You’re right about Hudak. Conservatives had high hopes for him but he’s a total loss. Something about spending your whole life in politics makes for poor leaders.
    I wish you were right about McGuinty but he only has credibility in your (and a few other’s) eyes. Something about spending too much time in politics and very little in the private sector, again.
    I sure wish McGuinty used his political capital to make a better case for the HST. I suppose he didn’t want to be too closely associated with the Conservative feds. Too bad he doesn’t have the cojones to forget politics and exhibit some statesmanship. Ontarians are like melting butter on toast when you can stand up and tell us this is good for the country. Dalton said this about the HST once I think and his spin doctors have told him to avoid the subject ever since.
    Somewhat off-topic but…
    You’ve made much about John Tory being the best mayor Toronto never had. In my eyes, Dalton showed his lack of statesmanship when in the last election he took John Tory to task over the funding for schools in other than the public and Catholic systems. John Tory was on the right side of that issue. Dalton turned tail and ran. He should’ve agreed to it or stand up and remove funding for Catholics. I say this as a Catholic. Statemanship? – Not.
    Too bad. It makes him look scared. Not of Hudak mind you, just scared.
    With the mood of electors moving to anti-incumbent a scared Dalton is not what we need.
    You are right – there is no one better. But electors are realizing we get screwed either way.
    A few years out of power for a party that thinks their farts don’t smell won’t hurt taxpayers any worse.

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    Andrew says:

    “Liberals had campaigned on a promise not to implement the HST didn?t help matters.”

    That’s funny. In 2003 I seem to recall Dolton signing a document that said he would resign if he raised taxes. Still waiting for that to happen. I guess it’s good he only signed it once, I don’t think you can resign 4+ times…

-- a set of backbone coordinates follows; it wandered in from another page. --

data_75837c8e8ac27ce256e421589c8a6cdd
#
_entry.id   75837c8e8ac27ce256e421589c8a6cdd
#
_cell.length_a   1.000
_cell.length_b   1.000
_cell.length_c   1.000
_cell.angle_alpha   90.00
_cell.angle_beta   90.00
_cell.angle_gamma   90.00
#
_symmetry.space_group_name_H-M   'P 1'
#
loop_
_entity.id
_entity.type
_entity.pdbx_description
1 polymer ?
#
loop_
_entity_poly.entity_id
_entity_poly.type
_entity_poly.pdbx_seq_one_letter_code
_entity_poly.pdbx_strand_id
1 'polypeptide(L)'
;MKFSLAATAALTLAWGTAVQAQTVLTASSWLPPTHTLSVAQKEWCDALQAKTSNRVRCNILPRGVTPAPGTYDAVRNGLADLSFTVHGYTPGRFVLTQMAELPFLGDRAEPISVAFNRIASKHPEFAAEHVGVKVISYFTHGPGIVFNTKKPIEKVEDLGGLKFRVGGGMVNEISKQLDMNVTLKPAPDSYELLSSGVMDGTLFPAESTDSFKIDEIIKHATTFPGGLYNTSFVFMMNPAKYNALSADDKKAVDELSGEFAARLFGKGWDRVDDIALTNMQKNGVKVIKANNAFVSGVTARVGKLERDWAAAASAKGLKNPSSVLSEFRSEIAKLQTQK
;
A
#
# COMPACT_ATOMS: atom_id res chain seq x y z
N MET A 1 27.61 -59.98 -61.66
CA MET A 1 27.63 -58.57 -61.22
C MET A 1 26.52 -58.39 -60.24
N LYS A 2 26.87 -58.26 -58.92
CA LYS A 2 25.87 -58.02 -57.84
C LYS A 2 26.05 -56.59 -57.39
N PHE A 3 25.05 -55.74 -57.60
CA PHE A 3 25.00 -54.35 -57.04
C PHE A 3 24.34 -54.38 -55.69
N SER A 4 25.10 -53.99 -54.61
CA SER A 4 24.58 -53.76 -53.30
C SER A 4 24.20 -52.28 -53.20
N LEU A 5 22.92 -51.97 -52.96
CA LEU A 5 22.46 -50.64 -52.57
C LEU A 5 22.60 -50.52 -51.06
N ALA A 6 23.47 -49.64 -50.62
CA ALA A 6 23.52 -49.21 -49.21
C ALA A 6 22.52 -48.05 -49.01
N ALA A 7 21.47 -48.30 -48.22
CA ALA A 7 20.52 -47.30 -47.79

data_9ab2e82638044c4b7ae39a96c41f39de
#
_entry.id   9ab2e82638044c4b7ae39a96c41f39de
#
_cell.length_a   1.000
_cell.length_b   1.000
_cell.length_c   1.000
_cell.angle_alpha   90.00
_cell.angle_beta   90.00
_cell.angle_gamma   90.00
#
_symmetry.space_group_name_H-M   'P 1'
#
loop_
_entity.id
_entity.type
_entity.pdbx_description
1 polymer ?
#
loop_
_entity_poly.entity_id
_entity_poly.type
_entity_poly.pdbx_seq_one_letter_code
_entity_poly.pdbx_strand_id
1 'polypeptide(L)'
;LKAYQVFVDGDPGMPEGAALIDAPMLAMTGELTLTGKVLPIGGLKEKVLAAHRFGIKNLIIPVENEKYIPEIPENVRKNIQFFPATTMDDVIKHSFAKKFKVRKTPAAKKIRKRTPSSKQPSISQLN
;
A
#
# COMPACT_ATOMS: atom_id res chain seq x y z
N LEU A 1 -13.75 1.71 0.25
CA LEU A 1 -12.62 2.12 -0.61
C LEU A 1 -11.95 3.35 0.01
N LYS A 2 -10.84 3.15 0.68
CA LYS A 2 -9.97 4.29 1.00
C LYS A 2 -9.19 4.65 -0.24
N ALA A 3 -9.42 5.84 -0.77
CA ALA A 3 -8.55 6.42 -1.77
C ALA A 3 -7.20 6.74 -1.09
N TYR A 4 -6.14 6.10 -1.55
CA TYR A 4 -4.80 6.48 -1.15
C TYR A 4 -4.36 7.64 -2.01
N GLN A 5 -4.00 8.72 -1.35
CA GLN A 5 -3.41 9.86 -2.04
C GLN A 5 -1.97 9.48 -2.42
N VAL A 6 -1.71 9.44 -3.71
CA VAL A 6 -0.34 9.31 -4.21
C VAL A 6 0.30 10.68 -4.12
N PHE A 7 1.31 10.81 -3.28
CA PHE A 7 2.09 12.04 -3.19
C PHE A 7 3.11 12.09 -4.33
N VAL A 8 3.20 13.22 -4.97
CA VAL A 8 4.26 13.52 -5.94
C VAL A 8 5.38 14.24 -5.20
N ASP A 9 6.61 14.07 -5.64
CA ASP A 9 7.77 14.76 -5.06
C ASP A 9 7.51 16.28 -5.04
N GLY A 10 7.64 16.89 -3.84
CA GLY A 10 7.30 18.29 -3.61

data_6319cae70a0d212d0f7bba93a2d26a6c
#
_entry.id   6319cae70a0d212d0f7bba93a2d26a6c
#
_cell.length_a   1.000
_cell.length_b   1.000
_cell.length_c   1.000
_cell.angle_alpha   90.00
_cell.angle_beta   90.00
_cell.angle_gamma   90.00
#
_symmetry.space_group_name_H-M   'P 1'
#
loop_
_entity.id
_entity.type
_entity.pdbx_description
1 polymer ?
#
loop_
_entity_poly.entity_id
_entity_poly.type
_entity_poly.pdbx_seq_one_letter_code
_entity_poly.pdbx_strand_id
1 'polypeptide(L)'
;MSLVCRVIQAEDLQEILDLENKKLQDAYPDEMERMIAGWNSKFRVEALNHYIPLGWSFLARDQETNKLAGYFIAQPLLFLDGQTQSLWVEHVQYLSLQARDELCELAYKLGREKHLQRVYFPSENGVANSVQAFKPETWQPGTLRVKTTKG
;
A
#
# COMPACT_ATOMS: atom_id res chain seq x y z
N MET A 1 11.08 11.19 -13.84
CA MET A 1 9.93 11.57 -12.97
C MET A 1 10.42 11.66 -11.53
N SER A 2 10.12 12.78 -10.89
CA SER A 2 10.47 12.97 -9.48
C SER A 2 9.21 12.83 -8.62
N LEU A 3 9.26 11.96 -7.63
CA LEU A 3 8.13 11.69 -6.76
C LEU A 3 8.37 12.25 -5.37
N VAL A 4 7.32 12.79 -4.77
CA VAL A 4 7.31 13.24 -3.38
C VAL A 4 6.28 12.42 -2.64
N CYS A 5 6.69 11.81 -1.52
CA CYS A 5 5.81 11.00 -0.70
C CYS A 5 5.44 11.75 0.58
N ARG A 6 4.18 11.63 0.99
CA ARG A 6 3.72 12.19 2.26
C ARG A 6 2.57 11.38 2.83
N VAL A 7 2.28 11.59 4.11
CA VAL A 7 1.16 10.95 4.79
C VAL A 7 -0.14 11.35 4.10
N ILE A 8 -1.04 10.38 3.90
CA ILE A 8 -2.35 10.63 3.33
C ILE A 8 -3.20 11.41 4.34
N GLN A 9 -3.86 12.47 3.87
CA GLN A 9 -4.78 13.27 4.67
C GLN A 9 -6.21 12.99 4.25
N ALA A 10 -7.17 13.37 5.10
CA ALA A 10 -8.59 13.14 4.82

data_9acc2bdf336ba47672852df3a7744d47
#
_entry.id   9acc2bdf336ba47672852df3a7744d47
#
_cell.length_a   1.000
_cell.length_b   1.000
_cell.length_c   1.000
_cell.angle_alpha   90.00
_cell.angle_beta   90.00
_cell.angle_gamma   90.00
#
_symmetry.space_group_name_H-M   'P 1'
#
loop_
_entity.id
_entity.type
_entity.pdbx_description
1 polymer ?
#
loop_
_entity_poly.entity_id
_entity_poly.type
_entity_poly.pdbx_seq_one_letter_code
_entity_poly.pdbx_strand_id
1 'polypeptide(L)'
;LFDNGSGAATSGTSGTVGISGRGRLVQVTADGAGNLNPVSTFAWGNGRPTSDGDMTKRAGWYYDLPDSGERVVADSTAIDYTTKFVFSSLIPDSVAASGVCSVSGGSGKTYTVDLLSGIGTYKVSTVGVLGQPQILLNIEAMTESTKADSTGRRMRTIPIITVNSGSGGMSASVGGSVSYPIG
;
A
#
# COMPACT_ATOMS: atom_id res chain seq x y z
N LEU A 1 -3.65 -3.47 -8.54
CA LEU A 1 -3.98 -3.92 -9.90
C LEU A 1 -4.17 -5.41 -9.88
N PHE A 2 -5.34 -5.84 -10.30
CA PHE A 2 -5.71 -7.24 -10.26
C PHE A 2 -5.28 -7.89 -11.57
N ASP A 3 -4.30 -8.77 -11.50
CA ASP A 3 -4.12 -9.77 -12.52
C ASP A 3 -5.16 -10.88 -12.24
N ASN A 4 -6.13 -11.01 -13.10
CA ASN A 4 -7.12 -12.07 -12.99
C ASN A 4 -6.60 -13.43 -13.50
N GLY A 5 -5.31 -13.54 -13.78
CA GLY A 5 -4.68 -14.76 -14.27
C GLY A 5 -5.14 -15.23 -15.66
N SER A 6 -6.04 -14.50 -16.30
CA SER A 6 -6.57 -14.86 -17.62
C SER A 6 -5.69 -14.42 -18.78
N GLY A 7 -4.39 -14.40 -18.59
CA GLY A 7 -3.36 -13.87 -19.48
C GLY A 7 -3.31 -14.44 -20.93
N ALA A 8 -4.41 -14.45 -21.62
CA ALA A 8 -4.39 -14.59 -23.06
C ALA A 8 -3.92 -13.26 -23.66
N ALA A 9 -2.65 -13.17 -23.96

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    Brian says:

    Jesus, you’ve lived in as many provinces as I have.

    No wonder you’re so screwed up. 🙂

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    Lindsay says:

    We, here in B.C., seem to be falling back into the wierd and wacky Vanderzalm/Sihota/ days again. Oh woe.

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    Maria says:

    B.C. didn’t roll out the HST first. Ontario did.

    McGuinty repeatedly shot down the HST, then changed his mind suddenly on Jan. 23, 2009. I remember it distinctly because I was there. Don’t think even the cabinet knew he’d changed his mind because Duncan was still dismissing harmonization.

    Campbell didn’t announce it until after the Ontario budget in March of that year.

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      Jeremy says:

      Agreed. Ontario rolled out the HST first. More to the point, Ontario did most of the political, policy and communications heavy lifting. Have a look at BC’s website, they’ve basically copied Ontario’s messaging.

      With respect to McGuinty “changing his mind suddenly”, the Feds gave him 4.5 billion reasons to have a change of heart.